President Biden and Chancellor Olaf Scholz of Germany used a meeting at the Oval Office on Friday to pressure Congress to pass billions more in aid for Ukraine, as legislative dysfunction and opposition among some Republicans have left the critical package in limbo.
“Hopefully Congress, the House, will follow you and make a decision on giving the necessary support because without the support of the United States and without the support of European states, Ukraine will not have a chance to defend its own country,” Mr. Scholz said in opening remarks before their meeting.
Mr. Biden had a more blunt assessment of the congressional gridlock.
“The failure of the United States Congress, if it occurs, not to support Ukraine is close to criminal neglect,” Mr. Biden said. “It is outrageous.”
The joint pressure amounted to another maneuver in the high-stakes battle over funding for Ukraine as it tries to fight off Russia’s invasion, a debate that could ultimately help determine the course of the war and, much of Europe worries, security across the continent.
The message comes after Senate Republicans blocked a broad bipartisan deal this week that would have provided billions in funding for Ukraine and Israel, as well as stringent restrictions at the U.S.-Mexico border. Senators are now inching ahead with legislation would provide $60.1 billion for Ukraine, $14.1 billion for Israel and $10 billion in humanitarian aid for civilians in global conflicts.
Senators were planning to work into the weekend on the bill, and it appeared to be on track for passage in the Senate within days. But it faces stiff opposition from many Republicans in the G.O.P.-led House.
The White House has argued that the aid is necessary for Ukraine to continue to defend itself.
Ukraine would not immediately lose the war without the U.S. aid, according to analysts, but it would most likely lose out on stockpiles of weapons and ammunition it has relied on. The United States has provided about half of the foreign military assistance to Ukraine so far, roughly $47 billion.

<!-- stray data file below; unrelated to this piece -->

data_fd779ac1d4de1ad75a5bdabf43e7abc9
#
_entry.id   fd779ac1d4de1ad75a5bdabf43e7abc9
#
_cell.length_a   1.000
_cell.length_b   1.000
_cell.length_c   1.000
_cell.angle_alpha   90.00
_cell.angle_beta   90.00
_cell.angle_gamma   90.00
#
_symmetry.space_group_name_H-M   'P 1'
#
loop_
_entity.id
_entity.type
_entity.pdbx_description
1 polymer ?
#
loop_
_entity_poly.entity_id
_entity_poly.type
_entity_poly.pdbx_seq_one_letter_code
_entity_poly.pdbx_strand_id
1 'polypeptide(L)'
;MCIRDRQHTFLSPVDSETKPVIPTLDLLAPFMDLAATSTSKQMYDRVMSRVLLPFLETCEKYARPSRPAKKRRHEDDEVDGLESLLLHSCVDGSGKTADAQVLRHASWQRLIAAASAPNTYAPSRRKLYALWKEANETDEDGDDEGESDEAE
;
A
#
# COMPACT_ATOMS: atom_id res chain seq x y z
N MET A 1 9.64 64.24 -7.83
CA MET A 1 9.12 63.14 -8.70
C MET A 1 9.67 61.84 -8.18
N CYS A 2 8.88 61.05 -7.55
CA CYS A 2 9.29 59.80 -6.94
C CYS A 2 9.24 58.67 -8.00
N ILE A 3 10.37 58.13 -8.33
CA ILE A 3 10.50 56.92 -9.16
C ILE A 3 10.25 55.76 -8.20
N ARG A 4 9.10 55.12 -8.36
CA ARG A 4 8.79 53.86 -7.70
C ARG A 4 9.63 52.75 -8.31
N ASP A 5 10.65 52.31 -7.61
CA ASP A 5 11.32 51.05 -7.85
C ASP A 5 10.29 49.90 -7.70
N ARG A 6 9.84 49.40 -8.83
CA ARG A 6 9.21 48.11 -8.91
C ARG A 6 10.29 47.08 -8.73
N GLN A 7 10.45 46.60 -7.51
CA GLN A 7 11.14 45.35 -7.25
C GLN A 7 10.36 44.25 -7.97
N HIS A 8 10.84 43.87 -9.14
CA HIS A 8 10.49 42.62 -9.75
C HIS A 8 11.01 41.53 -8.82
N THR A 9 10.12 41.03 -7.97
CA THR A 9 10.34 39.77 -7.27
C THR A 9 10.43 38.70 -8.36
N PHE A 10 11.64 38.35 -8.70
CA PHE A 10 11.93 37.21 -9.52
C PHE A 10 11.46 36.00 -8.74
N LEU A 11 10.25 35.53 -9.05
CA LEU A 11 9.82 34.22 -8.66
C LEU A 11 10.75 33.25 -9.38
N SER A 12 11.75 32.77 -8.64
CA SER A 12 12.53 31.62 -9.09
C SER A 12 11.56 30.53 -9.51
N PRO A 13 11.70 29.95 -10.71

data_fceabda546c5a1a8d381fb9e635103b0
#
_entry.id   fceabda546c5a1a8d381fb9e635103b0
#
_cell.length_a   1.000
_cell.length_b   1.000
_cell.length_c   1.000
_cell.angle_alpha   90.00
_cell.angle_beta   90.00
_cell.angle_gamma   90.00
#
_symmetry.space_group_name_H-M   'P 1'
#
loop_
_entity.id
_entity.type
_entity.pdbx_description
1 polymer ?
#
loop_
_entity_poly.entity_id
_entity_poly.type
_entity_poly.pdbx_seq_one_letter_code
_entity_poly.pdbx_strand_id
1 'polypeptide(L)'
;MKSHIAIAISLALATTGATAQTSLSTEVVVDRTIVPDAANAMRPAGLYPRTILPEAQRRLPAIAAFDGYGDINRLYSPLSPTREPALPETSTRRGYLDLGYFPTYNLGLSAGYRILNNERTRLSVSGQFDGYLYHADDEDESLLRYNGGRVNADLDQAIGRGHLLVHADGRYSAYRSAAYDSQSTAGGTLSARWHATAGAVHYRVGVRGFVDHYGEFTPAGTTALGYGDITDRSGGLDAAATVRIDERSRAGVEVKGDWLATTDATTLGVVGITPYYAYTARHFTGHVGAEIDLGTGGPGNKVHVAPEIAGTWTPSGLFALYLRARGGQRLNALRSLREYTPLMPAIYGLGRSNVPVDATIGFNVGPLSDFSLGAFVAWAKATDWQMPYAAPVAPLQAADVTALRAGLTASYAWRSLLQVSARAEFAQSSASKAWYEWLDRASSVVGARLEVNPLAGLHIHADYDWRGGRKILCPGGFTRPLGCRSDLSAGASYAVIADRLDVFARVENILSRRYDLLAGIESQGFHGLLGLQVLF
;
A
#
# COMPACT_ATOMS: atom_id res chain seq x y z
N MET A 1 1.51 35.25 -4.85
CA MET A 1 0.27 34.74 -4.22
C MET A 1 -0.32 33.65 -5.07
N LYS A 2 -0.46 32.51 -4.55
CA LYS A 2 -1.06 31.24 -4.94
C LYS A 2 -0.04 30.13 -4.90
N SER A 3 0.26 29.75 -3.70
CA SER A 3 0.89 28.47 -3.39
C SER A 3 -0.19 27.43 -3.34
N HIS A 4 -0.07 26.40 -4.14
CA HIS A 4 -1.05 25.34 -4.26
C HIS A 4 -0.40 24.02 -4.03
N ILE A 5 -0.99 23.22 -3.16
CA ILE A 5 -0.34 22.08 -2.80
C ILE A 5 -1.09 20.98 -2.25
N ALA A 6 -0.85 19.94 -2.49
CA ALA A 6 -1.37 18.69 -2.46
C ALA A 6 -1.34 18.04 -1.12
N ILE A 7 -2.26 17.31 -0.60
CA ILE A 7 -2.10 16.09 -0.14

“That is why we are both firmly convinced that this must happen now, but also confident that the American Congress will ultimately” pass the funding, Mr. Scholz told reporters at the White House after the meeting with Mr. Biden. “That is also the right message to the Russian president, that his hope is in vain that he simply has to wait long enough” for Ukraine’s allies to lose enthusiasm for continuing to support it.
The European Union passed about $54 billion in aid earlier this month that will cover pensions, payments to people displaced by war and routine outlays such as salaries for teachers and doctors in Ukraine.
After initially expressing skepticism about evidence the United States and Britain presented in early 2022 that Russia was preparing to invade, Germany has emerged as one of the largest financial contributors to Ukraine’s war effort, and to its nascent rebuilding effort. The nation has cut off gas supplies from Moscow and imposed sanctions.
But the political cost for Mr. Scholz has been high. Germany has long been accustomed to being the economic engine of Europe, but last year its economy shrank 0.3 percent, and roughly the same performance is expected in 2024. The cost of the Ukraine war and China’s economic problems — which have hit the auto and manufacturing sectors the hardest in Mr. Scholz’s country — have exacerbated the problem.
Mr. Scholz’s approval ratings have plunged, and some pundits predict that right-wing parties will do better than ever in recent times in elections later this year.
So Mr. Scholz, a cautious labor lawyer from Hamburg, is carefully trying to ease the pain among German voters and avoid a major public debate over military spending. But he has said he is not backing down on what, after the invasion of Ukraine, he termed “Zeitenwende,” or a “turning point” for Germany.
Mr. Biden, too, has seen his public standing on the war effort decline as more Americans, and more Republicans in Congress, have expressed opposition to continued aid. But he has argued that turning away from the conflict is exactly what President Vladimir V. Putin of Russia wants.
“We can’t walk away now,” he said in a speech aimed at lawmakers this week.
Steven Erlanger contributed reporting from Berlin, and Karoun Demirjian from Washington.